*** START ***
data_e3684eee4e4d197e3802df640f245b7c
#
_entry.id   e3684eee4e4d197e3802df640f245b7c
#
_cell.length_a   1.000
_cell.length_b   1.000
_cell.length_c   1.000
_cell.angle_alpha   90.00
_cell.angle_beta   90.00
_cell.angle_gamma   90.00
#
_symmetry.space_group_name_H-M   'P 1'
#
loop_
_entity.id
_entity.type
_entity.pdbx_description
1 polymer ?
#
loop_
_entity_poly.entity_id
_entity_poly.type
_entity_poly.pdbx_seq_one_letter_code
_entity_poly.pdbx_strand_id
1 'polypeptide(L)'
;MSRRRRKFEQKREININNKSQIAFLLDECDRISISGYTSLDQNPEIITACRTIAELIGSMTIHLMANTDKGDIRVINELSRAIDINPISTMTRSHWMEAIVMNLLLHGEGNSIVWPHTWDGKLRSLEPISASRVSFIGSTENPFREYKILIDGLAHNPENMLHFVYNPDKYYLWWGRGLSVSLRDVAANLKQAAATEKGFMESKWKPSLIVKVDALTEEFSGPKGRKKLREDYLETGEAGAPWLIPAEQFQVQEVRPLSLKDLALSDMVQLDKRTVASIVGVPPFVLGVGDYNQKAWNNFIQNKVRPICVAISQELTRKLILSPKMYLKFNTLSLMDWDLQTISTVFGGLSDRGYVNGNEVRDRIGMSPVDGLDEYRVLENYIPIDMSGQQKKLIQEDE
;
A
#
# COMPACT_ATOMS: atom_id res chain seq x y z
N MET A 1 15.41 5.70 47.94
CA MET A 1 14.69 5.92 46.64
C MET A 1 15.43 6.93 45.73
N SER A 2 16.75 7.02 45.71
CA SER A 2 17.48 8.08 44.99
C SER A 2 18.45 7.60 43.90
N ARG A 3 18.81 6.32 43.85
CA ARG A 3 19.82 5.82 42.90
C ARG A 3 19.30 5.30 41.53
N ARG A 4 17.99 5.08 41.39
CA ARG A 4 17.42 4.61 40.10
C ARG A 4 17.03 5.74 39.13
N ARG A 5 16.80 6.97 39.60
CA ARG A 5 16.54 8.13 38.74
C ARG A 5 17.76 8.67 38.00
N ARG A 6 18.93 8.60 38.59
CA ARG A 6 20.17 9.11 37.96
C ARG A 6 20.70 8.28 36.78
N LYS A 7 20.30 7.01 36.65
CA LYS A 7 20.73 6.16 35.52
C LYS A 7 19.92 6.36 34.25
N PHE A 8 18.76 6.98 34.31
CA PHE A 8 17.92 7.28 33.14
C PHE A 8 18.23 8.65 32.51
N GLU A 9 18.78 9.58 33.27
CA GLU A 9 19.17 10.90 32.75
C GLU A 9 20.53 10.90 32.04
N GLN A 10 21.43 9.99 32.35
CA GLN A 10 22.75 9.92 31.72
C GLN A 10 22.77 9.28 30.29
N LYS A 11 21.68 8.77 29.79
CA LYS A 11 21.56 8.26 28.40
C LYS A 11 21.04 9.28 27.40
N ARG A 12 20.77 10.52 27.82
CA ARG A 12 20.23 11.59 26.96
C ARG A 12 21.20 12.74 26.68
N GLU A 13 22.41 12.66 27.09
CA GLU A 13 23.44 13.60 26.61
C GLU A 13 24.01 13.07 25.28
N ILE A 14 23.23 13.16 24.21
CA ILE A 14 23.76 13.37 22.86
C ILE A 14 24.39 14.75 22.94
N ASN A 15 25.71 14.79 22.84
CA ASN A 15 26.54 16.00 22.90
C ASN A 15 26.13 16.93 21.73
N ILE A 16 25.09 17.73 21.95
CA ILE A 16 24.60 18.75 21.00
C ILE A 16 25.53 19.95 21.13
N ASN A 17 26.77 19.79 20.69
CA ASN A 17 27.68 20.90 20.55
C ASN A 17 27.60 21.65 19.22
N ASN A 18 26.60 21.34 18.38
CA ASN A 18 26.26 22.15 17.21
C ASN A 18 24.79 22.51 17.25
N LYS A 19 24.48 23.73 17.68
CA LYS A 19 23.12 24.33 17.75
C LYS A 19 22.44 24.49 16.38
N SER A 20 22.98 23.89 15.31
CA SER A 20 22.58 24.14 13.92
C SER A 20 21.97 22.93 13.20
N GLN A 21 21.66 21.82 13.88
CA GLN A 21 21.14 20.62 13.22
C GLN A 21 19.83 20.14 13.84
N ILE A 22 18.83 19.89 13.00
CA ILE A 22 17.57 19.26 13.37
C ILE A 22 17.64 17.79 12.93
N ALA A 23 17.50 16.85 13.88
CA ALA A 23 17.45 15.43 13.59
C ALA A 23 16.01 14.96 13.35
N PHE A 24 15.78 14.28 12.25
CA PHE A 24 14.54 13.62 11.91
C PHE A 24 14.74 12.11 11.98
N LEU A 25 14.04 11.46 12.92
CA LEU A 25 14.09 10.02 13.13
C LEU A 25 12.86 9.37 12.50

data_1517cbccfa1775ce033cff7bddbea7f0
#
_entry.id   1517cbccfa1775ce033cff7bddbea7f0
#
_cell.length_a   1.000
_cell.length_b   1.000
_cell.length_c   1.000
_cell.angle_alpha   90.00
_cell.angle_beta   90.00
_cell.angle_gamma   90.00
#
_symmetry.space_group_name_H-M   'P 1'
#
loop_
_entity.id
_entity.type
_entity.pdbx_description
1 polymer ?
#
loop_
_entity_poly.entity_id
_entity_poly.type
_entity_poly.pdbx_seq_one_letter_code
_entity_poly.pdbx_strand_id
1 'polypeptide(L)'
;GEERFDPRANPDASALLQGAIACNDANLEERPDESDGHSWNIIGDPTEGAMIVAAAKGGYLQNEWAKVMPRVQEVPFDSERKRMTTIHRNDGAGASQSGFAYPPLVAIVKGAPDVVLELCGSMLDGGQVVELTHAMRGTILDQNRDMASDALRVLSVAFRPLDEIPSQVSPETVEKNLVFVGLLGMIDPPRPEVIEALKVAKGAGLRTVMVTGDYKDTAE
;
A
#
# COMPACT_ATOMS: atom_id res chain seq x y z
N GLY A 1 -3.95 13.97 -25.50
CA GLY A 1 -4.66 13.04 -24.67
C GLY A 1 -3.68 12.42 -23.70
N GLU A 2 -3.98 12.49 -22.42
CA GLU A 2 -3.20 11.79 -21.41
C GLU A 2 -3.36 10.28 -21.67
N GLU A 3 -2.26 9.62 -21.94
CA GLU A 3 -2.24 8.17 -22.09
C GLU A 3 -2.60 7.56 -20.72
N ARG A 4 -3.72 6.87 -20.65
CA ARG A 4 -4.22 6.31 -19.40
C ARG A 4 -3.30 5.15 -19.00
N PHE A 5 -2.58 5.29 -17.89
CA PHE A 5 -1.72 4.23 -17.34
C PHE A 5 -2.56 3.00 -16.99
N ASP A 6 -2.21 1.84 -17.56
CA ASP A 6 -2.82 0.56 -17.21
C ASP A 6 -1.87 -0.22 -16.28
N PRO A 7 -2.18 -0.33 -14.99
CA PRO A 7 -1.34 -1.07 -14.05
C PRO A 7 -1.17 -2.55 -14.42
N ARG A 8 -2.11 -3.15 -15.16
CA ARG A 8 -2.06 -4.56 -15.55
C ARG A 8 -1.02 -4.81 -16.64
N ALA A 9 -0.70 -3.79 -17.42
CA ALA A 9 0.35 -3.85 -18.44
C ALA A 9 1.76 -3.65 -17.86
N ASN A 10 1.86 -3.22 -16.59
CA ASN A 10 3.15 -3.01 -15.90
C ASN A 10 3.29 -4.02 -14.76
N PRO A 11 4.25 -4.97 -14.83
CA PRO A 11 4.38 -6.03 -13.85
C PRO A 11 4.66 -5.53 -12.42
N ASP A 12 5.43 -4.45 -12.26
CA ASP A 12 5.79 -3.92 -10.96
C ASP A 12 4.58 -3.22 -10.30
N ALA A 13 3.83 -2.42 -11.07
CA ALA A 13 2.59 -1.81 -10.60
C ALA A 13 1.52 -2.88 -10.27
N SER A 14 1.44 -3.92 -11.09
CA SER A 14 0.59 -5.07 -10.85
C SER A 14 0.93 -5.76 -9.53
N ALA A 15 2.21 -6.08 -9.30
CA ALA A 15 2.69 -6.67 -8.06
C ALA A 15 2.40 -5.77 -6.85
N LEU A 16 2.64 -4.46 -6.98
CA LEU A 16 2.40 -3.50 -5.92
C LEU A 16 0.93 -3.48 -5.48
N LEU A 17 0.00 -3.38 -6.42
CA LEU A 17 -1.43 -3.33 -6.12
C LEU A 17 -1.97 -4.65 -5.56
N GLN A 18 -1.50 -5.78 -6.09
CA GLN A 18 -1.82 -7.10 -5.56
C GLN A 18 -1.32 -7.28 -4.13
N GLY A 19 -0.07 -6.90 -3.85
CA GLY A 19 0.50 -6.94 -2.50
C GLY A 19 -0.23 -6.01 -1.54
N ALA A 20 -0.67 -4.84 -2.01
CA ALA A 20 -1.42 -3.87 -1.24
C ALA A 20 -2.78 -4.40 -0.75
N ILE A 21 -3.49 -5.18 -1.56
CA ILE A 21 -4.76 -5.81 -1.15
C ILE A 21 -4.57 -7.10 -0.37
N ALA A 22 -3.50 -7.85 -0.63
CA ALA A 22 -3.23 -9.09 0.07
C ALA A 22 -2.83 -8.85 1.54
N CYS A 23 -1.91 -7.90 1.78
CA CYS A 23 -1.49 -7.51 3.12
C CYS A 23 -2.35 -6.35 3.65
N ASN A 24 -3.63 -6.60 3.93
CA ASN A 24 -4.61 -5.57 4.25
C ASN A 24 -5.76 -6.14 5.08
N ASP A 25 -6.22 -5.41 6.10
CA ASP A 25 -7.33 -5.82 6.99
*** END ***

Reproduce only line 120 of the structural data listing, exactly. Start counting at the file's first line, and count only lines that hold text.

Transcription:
_entity.id